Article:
Throughout the afternoon, there was a steady stream of people driving down to the marina, coming and going in boats, canoeing and kayaking, sunbathing, and just generally enjoying the summer day. As for the rusting jalopies, well yes, there were a number of vehicles, mostly pickups and SUVs, parked by the marina but we are almost embarassed to say that most of them were younger than Meridian.

After a while, we decided to take a walk through the "ghost town" to see all the deserted and abandoned buildings. Surprisingly enough, we couldn't find many deserted homes. Most were currently occupied and kept in good repair.

Some were getting new porches, new roofs, and there were various home improvement projects going on. And there were streetlights! There weren't even streetlights in Meldrum Bay.

As we walked further into the island, cars kept passing by. And they all used their turn signals! We were wondering where they were all going. Then, as we passed by a very nice looking place, clearly someone's summer home called "The Last Resort", a bunch of people piled into a jeep and took off, waving as they passed. us by. We began to think maybe there was a WalMart or something further up the road.

Finally, we just shook our heads, baffled by it all, and returned to Meridian where we continued to watch the parade of people and vehicles passing by the marina.

Then, in the early evening, things really started to pick up. A crowd of people came down to the marina and gathered out on one of the finger piers. One of the residents recently purchased the strangest water toy we have ever seen - a "water bird" - and they were trying it out. The best way we can describe a water bird is to say "think of a pogo stick on the water". It seems to be incredibly difficult to use and half the fun is laughing at the person who is trying it out. We just had to go over and join in the fun, as did some of the folks on the catamaran that was anchored out in the harbor. Bernie took some photos, promising to email them to the brave souls who tried out the water bird. And that's when we met Joe, Beth and their friend Dave.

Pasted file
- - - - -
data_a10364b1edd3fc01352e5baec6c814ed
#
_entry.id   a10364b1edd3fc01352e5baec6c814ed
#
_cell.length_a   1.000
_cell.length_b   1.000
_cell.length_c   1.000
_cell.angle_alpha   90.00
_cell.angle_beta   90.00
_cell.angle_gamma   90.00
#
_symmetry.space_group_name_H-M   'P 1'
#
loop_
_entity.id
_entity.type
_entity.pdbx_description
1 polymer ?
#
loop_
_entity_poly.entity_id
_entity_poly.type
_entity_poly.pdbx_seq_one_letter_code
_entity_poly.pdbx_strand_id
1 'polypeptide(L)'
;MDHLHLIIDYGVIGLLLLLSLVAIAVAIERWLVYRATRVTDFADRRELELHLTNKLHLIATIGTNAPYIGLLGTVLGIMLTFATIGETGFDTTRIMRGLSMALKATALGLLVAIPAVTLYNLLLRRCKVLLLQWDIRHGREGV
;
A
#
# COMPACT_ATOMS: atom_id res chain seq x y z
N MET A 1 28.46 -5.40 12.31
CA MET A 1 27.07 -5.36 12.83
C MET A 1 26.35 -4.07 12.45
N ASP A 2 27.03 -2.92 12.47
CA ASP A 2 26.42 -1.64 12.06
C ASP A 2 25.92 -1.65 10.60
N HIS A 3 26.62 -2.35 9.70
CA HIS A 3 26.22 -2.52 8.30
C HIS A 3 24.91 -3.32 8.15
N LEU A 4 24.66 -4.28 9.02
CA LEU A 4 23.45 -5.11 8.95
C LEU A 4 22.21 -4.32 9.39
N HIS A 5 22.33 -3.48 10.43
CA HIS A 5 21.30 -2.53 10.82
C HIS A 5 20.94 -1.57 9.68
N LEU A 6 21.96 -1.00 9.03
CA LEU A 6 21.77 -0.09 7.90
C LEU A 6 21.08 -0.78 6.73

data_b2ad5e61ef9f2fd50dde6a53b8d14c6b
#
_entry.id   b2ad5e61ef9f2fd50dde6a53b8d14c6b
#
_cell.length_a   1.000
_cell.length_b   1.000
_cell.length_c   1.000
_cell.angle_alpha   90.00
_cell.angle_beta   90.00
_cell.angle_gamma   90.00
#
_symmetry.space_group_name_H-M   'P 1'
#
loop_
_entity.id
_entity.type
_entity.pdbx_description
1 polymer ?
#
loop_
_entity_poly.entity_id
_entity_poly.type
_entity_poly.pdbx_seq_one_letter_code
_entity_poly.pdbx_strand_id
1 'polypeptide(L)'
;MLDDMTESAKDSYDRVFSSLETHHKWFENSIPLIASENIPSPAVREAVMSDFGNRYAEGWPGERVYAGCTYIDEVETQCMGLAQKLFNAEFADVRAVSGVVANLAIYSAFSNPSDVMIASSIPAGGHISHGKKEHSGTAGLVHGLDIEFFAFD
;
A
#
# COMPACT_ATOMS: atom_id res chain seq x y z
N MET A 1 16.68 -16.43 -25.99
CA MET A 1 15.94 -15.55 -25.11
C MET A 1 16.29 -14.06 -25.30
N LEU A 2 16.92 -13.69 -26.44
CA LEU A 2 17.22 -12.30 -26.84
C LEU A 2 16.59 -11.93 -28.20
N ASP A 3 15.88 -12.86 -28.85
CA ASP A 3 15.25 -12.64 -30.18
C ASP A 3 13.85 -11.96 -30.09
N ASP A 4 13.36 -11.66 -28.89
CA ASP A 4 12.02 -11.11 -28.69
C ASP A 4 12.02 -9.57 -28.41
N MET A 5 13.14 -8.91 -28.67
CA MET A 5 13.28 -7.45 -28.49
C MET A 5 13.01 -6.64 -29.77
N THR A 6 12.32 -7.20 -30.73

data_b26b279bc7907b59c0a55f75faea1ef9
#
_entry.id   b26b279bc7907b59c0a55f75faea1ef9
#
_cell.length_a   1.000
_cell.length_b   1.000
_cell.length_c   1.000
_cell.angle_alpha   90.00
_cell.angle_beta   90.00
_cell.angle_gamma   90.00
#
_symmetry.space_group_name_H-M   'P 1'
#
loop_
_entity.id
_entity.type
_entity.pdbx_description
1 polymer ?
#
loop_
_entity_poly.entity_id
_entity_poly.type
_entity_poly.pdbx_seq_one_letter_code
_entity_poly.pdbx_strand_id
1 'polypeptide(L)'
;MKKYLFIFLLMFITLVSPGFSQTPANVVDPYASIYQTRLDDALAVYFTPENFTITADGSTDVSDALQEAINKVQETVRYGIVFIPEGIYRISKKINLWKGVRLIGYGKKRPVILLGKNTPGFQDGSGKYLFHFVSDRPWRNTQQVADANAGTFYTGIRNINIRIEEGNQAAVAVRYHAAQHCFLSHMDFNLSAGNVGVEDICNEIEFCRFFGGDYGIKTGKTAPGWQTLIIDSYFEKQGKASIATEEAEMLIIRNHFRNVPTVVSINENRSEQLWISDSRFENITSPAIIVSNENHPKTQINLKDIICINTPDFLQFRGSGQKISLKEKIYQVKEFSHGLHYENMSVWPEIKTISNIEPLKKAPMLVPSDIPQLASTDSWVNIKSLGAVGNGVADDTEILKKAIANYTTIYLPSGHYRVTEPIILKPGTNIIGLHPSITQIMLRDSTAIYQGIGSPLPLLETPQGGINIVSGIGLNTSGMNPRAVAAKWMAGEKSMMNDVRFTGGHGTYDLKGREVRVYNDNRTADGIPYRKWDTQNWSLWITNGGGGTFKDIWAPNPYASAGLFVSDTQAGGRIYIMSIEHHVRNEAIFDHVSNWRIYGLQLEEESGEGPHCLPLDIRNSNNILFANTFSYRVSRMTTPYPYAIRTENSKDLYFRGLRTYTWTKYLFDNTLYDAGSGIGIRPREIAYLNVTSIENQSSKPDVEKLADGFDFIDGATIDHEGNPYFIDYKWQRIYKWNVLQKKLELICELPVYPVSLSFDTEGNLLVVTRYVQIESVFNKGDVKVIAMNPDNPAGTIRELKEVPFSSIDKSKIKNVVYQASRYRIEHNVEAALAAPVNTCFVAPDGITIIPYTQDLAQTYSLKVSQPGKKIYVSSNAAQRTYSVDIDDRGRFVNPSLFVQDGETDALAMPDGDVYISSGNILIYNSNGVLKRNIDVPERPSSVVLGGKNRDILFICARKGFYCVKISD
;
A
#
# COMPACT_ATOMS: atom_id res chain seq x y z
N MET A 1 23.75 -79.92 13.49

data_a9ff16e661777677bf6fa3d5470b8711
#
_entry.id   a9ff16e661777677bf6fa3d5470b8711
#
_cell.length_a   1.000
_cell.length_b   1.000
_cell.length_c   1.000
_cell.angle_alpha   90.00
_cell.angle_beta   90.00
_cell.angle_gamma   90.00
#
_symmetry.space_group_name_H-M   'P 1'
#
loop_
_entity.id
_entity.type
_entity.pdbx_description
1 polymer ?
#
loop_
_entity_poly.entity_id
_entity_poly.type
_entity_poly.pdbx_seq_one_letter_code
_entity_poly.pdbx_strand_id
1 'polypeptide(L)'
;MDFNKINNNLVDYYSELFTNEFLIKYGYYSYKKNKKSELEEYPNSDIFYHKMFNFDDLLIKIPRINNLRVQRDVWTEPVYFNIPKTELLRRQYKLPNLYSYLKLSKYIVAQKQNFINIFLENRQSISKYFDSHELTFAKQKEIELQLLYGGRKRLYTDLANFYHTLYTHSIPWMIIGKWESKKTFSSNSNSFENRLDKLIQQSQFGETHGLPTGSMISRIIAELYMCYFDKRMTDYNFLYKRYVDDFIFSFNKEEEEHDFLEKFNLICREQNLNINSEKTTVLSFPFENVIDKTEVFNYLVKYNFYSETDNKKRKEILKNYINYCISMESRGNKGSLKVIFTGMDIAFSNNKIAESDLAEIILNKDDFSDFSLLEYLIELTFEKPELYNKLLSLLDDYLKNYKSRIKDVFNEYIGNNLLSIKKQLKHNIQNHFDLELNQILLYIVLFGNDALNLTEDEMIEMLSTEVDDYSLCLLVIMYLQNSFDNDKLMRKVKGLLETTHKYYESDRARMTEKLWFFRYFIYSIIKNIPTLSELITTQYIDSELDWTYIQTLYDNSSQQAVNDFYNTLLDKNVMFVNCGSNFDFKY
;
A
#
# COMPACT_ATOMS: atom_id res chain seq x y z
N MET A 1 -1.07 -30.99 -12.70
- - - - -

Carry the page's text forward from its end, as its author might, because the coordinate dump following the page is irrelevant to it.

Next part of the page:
After the fun at the docks, they were kind enough to invite us over to their cottage for the evening. And, as it turned out, they owned "The Last Resort". It is a beautiful log cabin - the oldest existing home on the island - that has been modernized. And the grounds are really beautiful.

We enjoyed a lovely evening around the stone fire pit, staying much longer than we should because it was one of those nights that flew by because of the fascinating conversation. Joe had lived in Meldrum Bay either full time or summers since the 70s. He told great stories about summers "back in the day" when there would be 60 boats in Meldrum Bay (hard for us to imagine). His father still lives in Meldrum Bay and is the owner of the rooster we heard in the morning when we were at the marina.

Suddenly, though, at the stroke of midnight the fire went out and Joe, Beth, and Dave magically disappeared without a trace leaving us alone in the silent stillness of Cockburn Island with only the basket of freshly picked oyster mushrooms that they had given us as a hint that maybe it had been real. We looked at each other, shrugged our shoulders, and said, "Well, I guess the guidebooks were right. It really is a ghost town."

The next morning, Darren the Harbormaster - the guy who drove down in his pick-up to help with our lines - appeared out of nowhere again to help us with our lines again. As harbormaster he also collected the dockage and we bought a Cockburn Island Flag to remind us of our great stay. He faded away waving us a farewell (even now, we aren't sure he was real), as we headed off for Drummond Island.